Bray Delivers State of the County Address at Lexington Rotary Club

Henderson County Mayor Eddie Bray delivered the State of the County address at the March 2, 2021 Lexington Rotary Club meeting.
Photo by: W. Clay Crook / The Lexington Progress

Article by W. Clay Crook-

Henderson County Mayor Eddie Bray delivered the state of the county address at the March 2, 2021 meeting of the Lexington Rotary Club. “It doesn’t seem like a year has passed since the last state of the county but having come through a pandemic and a weather crisis, Henderson County has been very fortunate with its department heads, elected officials, but especially the county employees. While many of us worked from home, many of our employees were still in the work place and in the streets and weather,” he said, mentioning also the public assistance with rides to work from the Henderson County Sheriff’s Department.

2020 was a year of challenge with the coming of the pandemic and the onslaught of high winds and bad weather, and a state of emergency was called for a second time. Offices and businesses were closed, others required temperatures, masks, social distancing, and frequent calls with the Governor’s office. “We learned all about Zoom, and I had no idea what it was before 2020, but we adapted and overcame.”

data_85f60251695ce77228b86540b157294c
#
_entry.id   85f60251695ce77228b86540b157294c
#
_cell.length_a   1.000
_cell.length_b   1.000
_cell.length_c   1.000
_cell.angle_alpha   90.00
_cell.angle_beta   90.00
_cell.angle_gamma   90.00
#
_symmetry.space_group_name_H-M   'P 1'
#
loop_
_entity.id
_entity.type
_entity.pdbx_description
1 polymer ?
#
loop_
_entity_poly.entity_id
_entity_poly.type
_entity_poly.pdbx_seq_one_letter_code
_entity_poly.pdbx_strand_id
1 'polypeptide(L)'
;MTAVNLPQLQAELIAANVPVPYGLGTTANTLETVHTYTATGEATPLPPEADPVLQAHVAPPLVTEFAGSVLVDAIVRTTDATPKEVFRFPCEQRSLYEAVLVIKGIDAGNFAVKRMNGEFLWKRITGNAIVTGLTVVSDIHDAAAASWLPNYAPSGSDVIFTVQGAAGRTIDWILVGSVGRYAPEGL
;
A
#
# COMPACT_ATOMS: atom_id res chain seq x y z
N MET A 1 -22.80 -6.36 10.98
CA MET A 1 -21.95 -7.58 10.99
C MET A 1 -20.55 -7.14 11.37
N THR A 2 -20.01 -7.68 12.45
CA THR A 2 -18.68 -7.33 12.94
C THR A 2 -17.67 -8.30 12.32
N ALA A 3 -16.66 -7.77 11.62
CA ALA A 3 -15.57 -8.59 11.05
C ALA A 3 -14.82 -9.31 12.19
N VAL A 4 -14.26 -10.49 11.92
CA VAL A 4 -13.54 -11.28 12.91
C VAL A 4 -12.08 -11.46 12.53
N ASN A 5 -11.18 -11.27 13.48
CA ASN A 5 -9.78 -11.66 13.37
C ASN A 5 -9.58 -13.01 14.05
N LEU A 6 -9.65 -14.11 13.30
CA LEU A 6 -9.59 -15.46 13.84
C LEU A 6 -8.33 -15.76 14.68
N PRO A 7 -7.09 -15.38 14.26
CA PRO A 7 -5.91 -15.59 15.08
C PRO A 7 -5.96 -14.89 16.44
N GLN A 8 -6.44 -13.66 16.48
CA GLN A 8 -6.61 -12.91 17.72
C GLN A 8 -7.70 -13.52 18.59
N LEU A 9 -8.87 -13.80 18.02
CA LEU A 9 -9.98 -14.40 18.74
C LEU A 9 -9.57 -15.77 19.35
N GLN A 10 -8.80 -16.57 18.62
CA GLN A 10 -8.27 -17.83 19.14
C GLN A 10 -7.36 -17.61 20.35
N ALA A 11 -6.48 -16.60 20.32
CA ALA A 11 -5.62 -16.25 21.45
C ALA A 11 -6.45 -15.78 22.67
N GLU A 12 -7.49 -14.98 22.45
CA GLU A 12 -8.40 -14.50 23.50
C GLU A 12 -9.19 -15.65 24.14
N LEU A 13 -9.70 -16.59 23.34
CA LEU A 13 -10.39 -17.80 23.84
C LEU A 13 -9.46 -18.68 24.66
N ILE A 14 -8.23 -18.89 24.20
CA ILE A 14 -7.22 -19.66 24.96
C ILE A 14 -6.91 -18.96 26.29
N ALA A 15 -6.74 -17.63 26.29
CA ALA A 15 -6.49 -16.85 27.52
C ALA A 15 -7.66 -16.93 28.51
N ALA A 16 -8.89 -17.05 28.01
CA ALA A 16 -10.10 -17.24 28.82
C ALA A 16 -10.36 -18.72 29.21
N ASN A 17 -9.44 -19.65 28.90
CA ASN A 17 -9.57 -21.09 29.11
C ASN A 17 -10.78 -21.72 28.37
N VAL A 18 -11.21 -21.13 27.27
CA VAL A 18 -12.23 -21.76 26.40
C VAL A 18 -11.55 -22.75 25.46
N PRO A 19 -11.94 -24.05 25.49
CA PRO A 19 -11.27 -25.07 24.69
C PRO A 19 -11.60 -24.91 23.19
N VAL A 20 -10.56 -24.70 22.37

“Perhaps the end of the pandemic is in sight,” he said, the number of active cases being on a steady decline with only 28 active cases during the last report. A task force was used to guide the county along during the pandemic, reviewing each week what was working and what was not. A COVID-19 testing site was established at the old First Pentecostal Church and then later at the Multiplex. The local Health Department has now vaccinated about 5,000 people in Henderson County, on top of providing their regular services. “Despite the hurdles and changes, our schools are in great shape, in person and with virtual learning,” and the LHS football team advanced to the semi-finals, and a new band building is nearing completion at Scotts Hill. Schools were used as pick-up points for meals. The Finance Department wrapped up the year with a perfect audit, the first in the county’s history. The creation of a fire tax helped remove a twenty-year-old audit finding. There are 656 citizens on the county tax relief rolls, business licenses are on the rise, and now gun permits can be renewed…

For the complete article, see the March 3rd edition of The Lexington Progress.

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